?OpenMaple,C,Examples...

There is quite a bit of information on the topic of external-calling in the help-page, ?OpenMaple,C,Examples , and in the pages which it cross-references. Dave Linder Mathematical Software, Maplesoft

A reason it was slow...

A reason for the relative slowness of the terser method you gave is that it forms a list of 1 million calls to rand(0..1), I believe. Those are only evaluated subsequent to the creation of the list. Compare with this, > ba,bu,st:=kernelopts(bytesalloc),kernelopts(bytesused),time(): > g := rand(0..1): > N:= 10^6: > R := [ seq( add( g(), k=1..12 )-6, i=1..N ) ]: > kernelopts(bytesalloc)-ba,kernelopts(bytesused)-bu,time()-st; 11401176, 176104208, 10.168 So the memory allocation difference for using a hardware datatype Vector instead of a list, for R, isn't that much here. Dave Linder Mathematical Software, Maplesoft

A reason it was slow...

A reason for the relative slowness of the terser method you gave is that it forms a list of 1 million calls to rand(0..1), I believe. Those are only evaluated subsequent to the creation of the list. Compare with this, > ba,bu,st:=kernelopts(bytesalloc),kernelopts(bytesused),time(): > g := rand(0..1): > N:= 10^6: > R := [ seq( add( g(), k=1..12 )-6, i=1..N ) ]: > kernelopts(bytesalloc)-ba,kernelopts(bytesused)-bu,time()-st; 11401176, 176104208, 10.168 So the memory allocation difference for using a hardware datatype Vector instead of a list, for R, isn't that much here. Dave Linder Mathematical Software, Maplesoft

thank you...

Thank you, Douglas, We will be entering each issue in your Document into our database, and then examining them. I appreciate the time and effort you've taken in reporting all this. I can say something about one of the issues. fsolve is set up generally to disallow mixing of operator form and expression form input. So, having defined, h := x -> minimize(n*x^(1/n), n = 1 .. 3); the subsequent call, fsolve(h-2), mixes those. Sure, 2 may act nicely as an operator, but in general such mixing could be unfortunate to allow. Now, you may wonder why the examples with, f := x -> minimize(n*x, n = 1 .. 3); g := x -> minimize(x^(1/n), n = 1 .. 3); seem to work out. It's due to a behaviour of fsolve which I consider wrong in general, that it will try to apply g (or f) to some dummy local variable r. For your g and f, that application results in min(r,r^(1/3)) and min(r,3*r) respectively. For h, `minimize` does not return such a result of a single `min` call. I'd like to improve the error message, "Can't handle expressions with typed procedures". But I'd also like to stop fsolve from that application of the functional input to dummy r. One can come up with examples where such application produces a wrong result. That would likely mean that your f and g examples would also generate an (improved) error message from fsolve. If that is worrisome, please consider the example fsolve(f-2-Pi). If allowed through, that mixed example would try to compute something like fsolve('f'(r)-2-Pi(r),r) which would be misguided. best regards, Dave Linder Mathematical Software, Maplesoft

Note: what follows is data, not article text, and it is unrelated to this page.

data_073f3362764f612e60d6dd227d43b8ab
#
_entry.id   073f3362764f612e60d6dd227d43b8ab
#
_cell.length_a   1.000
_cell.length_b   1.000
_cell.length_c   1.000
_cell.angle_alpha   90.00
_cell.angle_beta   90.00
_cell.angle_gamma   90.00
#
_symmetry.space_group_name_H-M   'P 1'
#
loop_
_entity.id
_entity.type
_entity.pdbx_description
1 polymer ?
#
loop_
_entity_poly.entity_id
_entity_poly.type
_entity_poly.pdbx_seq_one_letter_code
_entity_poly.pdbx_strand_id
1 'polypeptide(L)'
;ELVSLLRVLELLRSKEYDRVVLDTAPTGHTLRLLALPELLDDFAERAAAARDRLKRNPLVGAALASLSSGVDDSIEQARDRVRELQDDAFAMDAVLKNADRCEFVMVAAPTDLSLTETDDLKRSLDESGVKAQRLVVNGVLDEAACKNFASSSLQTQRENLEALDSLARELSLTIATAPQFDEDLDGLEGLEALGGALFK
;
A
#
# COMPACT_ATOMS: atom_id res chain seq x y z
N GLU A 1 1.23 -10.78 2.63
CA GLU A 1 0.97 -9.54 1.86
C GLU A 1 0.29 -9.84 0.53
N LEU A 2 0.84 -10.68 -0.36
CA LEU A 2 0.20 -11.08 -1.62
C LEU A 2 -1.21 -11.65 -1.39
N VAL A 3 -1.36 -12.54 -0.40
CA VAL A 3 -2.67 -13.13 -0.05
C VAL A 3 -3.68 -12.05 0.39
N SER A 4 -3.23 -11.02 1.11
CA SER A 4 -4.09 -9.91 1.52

macros for escaped maple calls?...

Hi Jacques, Does the vim maple-mode file have macros in it? I'm thinking of things like this: - escaping to a new shell, which starts maple and pipes in the current buffer of maple source and lands one at the maple prompt. - escaping to a shell and piping the current buffer's source into a maple session, without leaving one at the prompt, but while stripping any leading # mark off lines which continue with a savelib() call. You get the picture, I am sure. I was wondering whether such macros might be put in as commented-out suggestions, in the vim maple-mode file. The maple sessions started by such macros might take a few nice -b options, too. Dave Linder Mathematical Software, Maplesoft

it's useful...

This is useful Doug. By that I mean it's very useful to have straighforward examples which show what can be improved. That routine, RealRange_union, dates from about 1993. The bits about infinity were added at some later date. It's clear that you enjoyed analyzing it. Another thing worth examining might be whether the use of eval@subs is really necessary in RealRange_ends. Dave Linder Mathematical Software, Maplesoft